[Python-Dev] datetime.timedelta total_microseconds

Nick Coghlan ncoghlan at gmail.com
Sat Feb 16 11:59:36 EST 2019

On Fri, 15 Feb 2019 at 04:15, Alexander Belopolsky
<alexander.belopolsky at gmail.com> wrote:
> On Thu, Feb 14, 2019 at 9:07 AM Paul Ganssle <paul at ganssle.io> wrote:
>> I don't think it's totally unreasonable to have other total_X() methods, where X would be days, hours, minutes and microseconds
> I do.  I was against adding the total_seconds() method to begin with because the same effect can be achieved with
> delta / timedelta(seconds=1)
> this is easily generalized to
> delta / timedelta(X=1)
> where X can be days, hours, minutes or microseconds.

As someone who reads date/time manipulation code far more often then
he writes it, it's immediately obvious to me what
"delta.total_seconds()" is doing, while "some_var / some_other_var"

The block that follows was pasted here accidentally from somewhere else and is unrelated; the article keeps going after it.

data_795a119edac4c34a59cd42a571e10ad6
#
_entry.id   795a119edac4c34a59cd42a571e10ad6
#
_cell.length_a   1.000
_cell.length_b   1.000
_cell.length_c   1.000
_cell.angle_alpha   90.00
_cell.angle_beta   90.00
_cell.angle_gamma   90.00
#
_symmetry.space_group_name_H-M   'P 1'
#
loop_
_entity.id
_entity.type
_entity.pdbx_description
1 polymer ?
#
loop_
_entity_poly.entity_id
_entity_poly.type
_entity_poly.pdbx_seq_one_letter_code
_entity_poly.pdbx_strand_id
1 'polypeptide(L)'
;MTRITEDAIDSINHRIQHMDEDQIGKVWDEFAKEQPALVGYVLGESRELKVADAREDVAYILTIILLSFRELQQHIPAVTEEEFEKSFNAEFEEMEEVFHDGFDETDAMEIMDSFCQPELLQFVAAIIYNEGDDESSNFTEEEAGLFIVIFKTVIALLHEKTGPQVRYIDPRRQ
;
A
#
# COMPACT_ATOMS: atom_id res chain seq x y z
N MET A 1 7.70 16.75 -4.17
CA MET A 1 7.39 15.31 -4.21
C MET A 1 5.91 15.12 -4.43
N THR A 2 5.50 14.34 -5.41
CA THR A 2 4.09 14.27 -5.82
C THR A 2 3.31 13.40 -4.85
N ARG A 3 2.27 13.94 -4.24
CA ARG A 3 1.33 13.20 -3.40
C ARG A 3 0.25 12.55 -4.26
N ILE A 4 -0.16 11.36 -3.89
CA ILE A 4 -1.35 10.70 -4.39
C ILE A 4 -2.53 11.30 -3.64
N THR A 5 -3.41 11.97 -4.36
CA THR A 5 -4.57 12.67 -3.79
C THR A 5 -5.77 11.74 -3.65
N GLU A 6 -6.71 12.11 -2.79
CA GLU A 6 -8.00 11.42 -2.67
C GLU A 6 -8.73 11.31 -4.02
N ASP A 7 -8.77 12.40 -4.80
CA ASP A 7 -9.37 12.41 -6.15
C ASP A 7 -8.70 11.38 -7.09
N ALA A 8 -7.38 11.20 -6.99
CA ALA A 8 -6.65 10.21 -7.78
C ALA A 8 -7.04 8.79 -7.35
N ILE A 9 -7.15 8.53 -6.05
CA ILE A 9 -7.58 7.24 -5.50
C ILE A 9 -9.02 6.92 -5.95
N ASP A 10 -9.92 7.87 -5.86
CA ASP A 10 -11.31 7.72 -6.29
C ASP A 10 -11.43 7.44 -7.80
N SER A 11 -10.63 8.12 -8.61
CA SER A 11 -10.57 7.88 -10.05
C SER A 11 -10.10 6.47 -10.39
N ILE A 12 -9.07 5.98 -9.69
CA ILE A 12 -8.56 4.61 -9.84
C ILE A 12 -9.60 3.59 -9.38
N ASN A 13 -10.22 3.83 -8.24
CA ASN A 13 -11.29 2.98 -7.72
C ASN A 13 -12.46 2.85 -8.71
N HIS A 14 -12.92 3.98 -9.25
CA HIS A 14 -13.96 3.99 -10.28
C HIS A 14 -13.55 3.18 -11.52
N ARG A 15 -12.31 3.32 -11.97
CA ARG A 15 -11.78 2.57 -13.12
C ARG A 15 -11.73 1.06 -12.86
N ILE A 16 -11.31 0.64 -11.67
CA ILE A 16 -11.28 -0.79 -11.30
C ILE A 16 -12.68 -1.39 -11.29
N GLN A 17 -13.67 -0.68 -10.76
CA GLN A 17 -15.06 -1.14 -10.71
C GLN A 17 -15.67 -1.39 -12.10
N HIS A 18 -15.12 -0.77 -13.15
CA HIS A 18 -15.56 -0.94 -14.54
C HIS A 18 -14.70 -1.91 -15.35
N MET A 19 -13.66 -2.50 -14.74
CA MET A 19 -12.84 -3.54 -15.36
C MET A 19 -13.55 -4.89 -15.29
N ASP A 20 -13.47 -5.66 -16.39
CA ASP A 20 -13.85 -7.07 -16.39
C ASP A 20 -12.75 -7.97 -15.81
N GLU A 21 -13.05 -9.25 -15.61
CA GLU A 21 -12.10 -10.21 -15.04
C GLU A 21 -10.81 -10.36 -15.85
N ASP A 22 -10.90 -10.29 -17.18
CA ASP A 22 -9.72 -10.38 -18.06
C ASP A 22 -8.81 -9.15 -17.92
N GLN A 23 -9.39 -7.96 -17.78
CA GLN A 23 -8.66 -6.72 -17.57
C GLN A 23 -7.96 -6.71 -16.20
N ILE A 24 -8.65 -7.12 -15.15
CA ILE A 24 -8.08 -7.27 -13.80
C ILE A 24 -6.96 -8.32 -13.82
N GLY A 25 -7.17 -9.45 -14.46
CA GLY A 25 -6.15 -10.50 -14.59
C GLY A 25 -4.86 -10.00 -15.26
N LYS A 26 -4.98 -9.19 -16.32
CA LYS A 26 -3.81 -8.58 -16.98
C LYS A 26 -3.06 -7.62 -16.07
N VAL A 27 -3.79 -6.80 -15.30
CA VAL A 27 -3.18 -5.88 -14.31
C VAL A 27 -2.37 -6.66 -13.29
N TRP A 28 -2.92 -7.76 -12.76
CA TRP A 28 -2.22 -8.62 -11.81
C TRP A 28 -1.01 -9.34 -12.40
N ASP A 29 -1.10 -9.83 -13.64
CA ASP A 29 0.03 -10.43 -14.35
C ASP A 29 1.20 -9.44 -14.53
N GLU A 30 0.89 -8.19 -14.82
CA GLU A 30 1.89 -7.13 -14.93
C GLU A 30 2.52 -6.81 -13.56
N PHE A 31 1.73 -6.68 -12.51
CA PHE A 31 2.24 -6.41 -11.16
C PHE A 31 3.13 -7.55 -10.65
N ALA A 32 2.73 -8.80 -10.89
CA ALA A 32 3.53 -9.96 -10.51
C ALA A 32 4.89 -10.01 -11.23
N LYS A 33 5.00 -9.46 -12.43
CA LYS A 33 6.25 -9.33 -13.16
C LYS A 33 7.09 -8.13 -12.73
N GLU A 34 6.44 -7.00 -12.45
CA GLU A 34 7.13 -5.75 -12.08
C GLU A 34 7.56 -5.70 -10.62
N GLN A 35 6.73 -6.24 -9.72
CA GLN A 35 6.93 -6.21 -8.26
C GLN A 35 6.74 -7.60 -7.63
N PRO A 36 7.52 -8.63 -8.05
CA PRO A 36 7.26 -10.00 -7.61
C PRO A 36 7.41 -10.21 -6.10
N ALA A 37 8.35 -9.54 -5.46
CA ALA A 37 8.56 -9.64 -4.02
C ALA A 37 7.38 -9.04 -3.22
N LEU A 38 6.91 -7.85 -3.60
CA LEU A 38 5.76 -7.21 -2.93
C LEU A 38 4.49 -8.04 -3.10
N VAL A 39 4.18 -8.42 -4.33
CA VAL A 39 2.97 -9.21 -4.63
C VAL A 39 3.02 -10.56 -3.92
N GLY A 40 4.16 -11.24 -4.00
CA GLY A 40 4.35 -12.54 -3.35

could be doing anything.

So for the sake of those us that aren't as well versed in how time
delta division works, it seems to me that adding:

    def total_duration(td, interval=timedelta(seconds=1)):
        return td / interval

as a module level helper function would make a lot of sense. (This is
a variant on Paul's helper function that accepts the divisor as a
specifically named argument with a default value, rather than creating
it on every call)


P.S. Why a function rather than a method? Mostly because this feels
like "len() for timedelta objects" to me, but also because as a helper
function, the docs can easily describe how to add it as a utility
function for older versions.

Nick Coghlan   |   ncoghlan at gmail.com   |   Brisbane, Australia

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